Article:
Shannon Wallis MACN ¬– MeCare Nurse Unit Manager at West Moreton Hospital and Health Service – is reshaping the delivery of care to improve the health outcomes for patients in Regional Queensland. Shannon’s leadership of the MeCare program, which uses innovative technology to allow patients to be virtually monitored in their homes without the need to present to hospital, has seen her nominated as a Finalist in the 2020 Health Minister’s Award for Nursing Trailblazers. As part of our Meet Your Trailblazers Series, Shannon explains the background behind the MeCare Program, the benefits it has to the health and aged care system and how it supports patients to achieve their personalised health goals. Show your support for Shannon and the other Trailblazers Finalists Matiu Bush MACN and Lorna Cook MACN by registering to attend the free virtual event ceremony on 23 November 2020.
Placing technology at the forefront of health solutions
MeCare, short for Mobile Enabled Care, is a program delivered exclusively within the West Moreton Health District in partnership with Philips Healthcare Australia where a multi-disciplinary team of nurses, specialist physician, pharmacist and social worker work in collaboration with general practitioners (GP’s) to monitor their health and wellbeing of consumers in their own home.
“The MeCare team use a “patient as partner” approach when delivering the model of care. The outcomes include improved mental health and wellbeing, increased activation in their health care, and better co-ordination within primary care providers,” Shannon explains.
“The patients use blue toothed enabled remote monitoring devices to perform their clinical measurements including blood pressure, oxygen saturations, blood glucose levels and weight. Patients are also able to report how they are feeling through surveys and assessment tools that are delivered electronically through the virtual care platform. The MeCare clinical team can then work with patients to track their health status and support them to initiate a locally negotiated management plan which can avoid any unnecessary trips to hospital.”
An innovative solution to health challenges
Shannon highlighted that the MeCare model of care was introduced in 2016 to deliver a scalable innovative solution to better manage net growing burden of chronic disease within West Moreton Health and is the first of its kind in Australia.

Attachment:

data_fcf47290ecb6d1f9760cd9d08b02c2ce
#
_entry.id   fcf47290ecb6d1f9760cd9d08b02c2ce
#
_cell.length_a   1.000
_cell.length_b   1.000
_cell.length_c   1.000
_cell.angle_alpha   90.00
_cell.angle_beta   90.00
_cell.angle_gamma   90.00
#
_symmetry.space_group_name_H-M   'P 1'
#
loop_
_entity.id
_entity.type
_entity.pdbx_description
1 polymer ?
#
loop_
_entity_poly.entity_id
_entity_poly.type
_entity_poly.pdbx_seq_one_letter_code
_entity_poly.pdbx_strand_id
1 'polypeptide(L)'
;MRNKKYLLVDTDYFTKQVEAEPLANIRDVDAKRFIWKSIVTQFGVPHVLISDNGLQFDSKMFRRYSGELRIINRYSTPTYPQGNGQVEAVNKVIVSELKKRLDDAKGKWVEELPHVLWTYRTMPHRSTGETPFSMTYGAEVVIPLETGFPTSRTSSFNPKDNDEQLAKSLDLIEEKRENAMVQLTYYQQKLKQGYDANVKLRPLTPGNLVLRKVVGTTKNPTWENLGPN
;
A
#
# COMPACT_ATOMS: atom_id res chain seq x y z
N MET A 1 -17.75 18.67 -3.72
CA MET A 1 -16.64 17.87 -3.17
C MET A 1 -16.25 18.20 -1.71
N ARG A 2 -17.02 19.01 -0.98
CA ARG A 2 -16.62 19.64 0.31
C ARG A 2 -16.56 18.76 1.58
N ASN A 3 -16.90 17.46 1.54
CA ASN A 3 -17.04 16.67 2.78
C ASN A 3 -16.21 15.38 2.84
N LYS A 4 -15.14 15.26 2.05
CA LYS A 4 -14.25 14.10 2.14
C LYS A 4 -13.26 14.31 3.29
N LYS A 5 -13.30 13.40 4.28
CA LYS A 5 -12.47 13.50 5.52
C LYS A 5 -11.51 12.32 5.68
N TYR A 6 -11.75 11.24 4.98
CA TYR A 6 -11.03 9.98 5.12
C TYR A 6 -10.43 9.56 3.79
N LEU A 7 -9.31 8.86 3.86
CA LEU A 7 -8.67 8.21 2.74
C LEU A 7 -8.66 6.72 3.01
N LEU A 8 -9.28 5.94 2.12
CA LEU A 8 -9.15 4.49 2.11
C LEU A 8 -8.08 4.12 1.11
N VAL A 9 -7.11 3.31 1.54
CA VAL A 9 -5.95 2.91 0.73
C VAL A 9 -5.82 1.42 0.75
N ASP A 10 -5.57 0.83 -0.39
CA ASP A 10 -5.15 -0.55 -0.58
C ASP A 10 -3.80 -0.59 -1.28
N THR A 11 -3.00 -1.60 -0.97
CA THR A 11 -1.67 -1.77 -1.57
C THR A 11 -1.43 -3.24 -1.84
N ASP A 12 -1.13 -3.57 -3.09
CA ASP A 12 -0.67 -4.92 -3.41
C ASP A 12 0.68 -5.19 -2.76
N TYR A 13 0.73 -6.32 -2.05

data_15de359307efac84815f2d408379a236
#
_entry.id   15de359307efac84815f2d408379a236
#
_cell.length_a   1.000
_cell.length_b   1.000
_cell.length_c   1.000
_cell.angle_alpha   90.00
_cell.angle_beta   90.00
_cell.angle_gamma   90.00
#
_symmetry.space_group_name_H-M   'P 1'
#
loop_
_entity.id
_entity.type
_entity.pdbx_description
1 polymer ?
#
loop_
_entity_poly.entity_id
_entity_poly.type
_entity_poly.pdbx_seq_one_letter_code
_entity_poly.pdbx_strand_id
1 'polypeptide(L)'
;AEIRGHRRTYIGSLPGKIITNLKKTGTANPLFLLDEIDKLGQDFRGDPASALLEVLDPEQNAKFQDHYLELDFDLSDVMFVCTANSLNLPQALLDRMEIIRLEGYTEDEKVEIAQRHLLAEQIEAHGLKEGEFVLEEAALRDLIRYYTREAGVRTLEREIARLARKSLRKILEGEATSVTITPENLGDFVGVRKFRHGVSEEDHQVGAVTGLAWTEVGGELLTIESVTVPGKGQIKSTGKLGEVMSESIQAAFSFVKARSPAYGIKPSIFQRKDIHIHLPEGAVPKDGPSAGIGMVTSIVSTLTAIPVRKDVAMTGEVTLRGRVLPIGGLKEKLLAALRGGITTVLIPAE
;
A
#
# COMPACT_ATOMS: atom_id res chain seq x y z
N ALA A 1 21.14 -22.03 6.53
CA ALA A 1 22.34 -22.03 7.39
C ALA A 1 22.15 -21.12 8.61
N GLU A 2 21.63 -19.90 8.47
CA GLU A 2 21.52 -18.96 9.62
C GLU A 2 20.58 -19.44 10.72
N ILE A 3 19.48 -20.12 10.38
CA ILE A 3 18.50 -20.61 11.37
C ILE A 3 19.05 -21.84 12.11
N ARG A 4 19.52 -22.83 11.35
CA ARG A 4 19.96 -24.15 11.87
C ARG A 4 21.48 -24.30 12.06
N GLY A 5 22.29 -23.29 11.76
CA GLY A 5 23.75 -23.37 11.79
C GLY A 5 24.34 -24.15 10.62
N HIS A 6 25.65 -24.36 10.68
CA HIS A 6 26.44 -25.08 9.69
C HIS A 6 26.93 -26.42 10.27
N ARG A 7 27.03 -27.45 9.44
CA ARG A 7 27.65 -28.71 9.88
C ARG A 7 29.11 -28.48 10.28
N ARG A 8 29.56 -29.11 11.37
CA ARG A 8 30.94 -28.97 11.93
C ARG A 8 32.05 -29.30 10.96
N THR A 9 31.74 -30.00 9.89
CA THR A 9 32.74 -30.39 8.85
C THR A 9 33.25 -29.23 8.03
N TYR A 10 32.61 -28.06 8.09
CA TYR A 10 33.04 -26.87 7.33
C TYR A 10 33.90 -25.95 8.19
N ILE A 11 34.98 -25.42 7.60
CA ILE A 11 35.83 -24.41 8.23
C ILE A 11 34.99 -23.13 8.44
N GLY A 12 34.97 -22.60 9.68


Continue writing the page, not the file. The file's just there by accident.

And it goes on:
“Since the introduction of MeCare, West Moreton has seen a reduction in ED presentations up to 30%, a 28% reduction in potentially preventable hospitalisations across the cohort of enrolled patients and the best part is that patients report increased confidence and improved mental health,” Shannon says.
“I think technology is the best way to transform the way we deliver care and in turn will increase value to our patients and enable us to spread our existing resources further. Ensuring that nurses are leading the way to cultivating a learning culture is an important part of the future for healthcare”.
Placing personalised goals at the centre of care
At the core of the MeCare program is a personalised approach to match and understand the holistic and individual needs of the patient.
“The MeCare staff utilise the telehealth and video conferencing capability to provide health coaching and focus on encouraging and supporting behavioural change by empowering patients to self-manage and promote wellness,” Shannon explains.
“It is about being able to meet patients where they are in their care journey and offering personalised care. The staff work with patients to understand their health goals and build confidence to achieve them”.
“Understanding and measuring what is important to the patient enables the MeCare team to promote shared decision making, self-management and behaviour change so that patients can manage their own health”.
The future ahead
In conclusion, Shannon shared with us what the future holds for Virtual Care within the West Moreton Health Service.
“MeCare was the first virtual care program in Australia and we have cared for over 500 chronic disease patient’s over the last four years in their own home,” she says.
“The exciting thing is that West Moreton now delivers virtual programs for medication titration for heart failure patients in the Heart Health Hub, acute virtual care beds in the Hospital in the Home (HITH) service, and virtual care for pregnant women with gestational diabetes,” she says.
“Virtual care allows clinicians to review patient’s health data in real time and this enables us to review and understand the health value for our patients. If there is something that isn’t working well, we can really quickly and accurately change the way we do things to ensure safe and quality care is provided.”
“It is exciting that nurses have the opportunity to explore how virtual care can be used to deliver health care in our digital world. Nurses are able to increase efficiencies, improve patient outcomes and promote personalised care for patients in their own home”.